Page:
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What Are the Treatable Risk Factors?

Some of the most important treatable risk factors for stroke are:

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Do You Know Your Stroke Risk?

Some of the most important risk factors for stroke can be determined during a physical exam at your doctor's office. If you are over 55 years old, a worksheet in a pamphlet available from the NINDS can help you estimate your risk of stroke and show the benefit of risk-factor control.

The worksheet was developed from NINDS-supported work in the well-known Framingham Study. Working with your doctor, you can develop a strategy to lower your risk to average or even below average for your age.

Many risk factors for stroke can be managed, some very successfully. Although risk is never zero at any age, by starting early and controlling your risk factors you can lower your risk of death or disability from stroke. With good control, the risk of stroke in most age groups can be kept below that for accidental injury or death.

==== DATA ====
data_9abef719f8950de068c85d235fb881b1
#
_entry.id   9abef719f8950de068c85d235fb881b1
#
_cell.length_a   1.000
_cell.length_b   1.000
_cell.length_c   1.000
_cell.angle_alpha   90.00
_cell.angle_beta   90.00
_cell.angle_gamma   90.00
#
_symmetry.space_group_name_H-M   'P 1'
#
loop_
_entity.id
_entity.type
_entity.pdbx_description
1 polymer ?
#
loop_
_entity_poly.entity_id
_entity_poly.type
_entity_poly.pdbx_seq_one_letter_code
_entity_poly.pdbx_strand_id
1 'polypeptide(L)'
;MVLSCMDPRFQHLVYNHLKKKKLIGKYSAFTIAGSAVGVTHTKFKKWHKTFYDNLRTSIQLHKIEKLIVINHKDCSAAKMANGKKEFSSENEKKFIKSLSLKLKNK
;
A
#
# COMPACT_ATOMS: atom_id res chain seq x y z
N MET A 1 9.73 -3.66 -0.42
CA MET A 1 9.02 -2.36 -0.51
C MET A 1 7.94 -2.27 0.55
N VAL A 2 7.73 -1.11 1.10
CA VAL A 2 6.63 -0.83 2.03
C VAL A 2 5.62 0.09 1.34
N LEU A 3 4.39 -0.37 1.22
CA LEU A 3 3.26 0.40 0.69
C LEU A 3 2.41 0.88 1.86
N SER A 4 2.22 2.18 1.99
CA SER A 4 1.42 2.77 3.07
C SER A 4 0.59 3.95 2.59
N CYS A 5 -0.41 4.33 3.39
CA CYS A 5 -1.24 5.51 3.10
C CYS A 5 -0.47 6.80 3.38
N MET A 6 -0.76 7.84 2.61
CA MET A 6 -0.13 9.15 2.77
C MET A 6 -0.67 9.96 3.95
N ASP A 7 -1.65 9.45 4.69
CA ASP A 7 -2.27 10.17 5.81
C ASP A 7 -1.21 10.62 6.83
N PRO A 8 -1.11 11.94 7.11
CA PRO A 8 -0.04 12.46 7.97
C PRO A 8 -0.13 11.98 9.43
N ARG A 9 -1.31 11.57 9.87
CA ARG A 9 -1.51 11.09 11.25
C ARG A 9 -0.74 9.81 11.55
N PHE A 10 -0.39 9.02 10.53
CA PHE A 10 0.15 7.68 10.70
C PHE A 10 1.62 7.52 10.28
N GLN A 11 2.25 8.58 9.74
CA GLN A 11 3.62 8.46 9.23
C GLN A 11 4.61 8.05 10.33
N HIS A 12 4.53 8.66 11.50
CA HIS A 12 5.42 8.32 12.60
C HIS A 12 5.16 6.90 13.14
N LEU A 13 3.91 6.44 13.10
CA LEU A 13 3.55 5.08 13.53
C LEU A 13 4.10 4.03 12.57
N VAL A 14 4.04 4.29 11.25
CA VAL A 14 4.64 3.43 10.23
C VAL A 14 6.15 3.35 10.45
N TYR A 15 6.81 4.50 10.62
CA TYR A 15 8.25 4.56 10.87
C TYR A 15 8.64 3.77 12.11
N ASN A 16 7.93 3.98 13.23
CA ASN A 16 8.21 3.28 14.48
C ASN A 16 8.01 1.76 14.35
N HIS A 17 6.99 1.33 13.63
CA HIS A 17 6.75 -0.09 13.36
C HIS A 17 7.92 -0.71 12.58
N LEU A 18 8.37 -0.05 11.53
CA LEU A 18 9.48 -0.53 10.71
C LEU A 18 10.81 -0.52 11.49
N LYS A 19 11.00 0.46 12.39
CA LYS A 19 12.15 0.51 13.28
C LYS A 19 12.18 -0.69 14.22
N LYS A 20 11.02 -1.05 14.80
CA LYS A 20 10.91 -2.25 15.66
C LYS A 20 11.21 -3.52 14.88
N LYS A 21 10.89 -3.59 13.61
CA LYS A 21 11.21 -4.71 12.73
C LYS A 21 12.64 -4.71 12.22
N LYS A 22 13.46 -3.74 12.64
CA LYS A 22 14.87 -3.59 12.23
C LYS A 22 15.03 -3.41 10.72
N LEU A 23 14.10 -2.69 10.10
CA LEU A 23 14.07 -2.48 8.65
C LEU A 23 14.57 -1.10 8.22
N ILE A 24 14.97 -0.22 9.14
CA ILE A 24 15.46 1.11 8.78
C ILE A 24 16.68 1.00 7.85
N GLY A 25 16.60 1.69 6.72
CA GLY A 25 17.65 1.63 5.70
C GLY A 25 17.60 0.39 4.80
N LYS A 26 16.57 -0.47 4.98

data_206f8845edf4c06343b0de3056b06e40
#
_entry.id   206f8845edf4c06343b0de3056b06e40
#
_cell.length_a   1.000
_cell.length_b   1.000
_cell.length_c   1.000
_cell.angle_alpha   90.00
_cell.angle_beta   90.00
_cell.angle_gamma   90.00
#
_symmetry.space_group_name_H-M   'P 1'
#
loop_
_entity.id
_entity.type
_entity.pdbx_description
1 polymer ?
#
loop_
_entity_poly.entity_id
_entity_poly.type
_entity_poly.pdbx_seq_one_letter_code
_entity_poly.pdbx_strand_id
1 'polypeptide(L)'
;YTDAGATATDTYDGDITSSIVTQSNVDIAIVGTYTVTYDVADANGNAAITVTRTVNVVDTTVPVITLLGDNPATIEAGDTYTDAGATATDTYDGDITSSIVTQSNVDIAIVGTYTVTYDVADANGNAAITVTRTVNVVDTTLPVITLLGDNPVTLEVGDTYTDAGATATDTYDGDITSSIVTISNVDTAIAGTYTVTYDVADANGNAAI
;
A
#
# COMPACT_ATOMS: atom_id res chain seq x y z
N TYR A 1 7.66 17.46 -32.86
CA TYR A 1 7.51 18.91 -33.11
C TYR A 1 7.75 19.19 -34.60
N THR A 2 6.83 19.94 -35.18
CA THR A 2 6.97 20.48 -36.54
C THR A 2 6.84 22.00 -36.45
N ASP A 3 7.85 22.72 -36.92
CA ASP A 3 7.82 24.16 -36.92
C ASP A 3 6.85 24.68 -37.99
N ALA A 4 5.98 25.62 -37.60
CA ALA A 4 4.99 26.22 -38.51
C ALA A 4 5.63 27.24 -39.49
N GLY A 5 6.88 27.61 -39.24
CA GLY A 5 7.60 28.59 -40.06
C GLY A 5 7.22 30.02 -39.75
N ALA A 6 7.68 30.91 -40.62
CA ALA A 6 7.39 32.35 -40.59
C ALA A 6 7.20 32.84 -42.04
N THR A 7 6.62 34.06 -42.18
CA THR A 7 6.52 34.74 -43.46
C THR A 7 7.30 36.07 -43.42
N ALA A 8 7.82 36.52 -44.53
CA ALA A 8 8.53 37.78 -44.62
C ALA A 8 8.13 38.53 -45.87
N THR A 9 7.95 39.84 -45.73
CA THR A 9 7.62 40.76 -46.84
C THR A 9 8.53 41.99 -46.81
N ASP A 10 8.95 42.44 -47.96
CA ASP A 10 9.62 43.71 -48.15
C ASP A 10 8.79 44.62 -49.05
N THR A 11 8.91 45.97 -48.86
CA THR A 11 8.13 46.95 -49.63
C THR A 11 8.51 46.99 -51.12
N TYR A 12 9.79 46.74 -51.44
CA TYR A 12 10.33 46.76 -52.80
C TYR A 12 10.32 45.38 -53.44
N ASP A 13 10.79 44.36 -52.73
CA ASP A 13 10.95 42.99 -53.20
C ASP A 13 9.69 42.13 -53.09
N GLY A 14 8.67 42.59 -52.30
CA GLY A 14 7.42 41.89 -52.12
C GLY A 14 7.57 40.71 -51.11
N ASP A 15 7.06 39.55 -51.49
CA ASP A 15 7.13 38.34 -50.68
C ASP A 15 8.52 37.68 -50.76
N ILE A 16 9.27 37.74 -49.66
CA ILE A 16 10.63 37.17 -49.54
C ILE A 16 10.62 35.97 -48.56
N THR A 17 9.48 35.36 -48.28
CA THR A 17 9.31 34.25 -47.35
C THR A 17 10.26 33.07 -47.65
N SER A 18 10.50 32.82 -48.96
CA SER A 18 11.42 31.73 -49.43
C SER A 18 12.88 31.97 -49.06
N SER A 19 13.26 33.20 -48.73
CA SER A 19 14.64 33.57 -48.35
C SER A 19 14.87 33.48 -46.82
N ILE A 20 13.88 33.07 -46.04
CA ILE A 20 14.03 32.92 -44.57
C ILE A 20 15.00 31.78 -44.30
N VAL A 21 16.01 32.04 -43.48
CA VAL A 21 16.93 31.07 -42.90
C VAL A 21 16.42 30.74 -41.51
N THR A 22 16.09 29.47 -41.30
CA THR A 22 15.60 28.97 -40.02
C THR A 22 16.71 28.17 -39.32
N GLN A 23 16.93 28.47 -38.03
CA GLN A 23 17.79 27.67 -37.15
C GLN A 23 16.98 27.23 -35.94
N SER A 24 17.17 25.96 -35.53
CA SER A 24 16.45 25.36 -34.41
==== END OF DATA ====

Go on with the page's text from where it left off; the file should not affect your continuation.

Americans have shown that stroke is preventable and treatable. In recent years, a better understanding of the causes of stroke has helped Americans make lifestyle changes that have cut the stroke death rate nearly in half.

Scientists at the NINDS predict that, with continued attention to reducing the risks of stroke and by using currently available therapies and developing new ones, Americans should be able to prevent 80 percent of all strokes.

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What is the prognosis?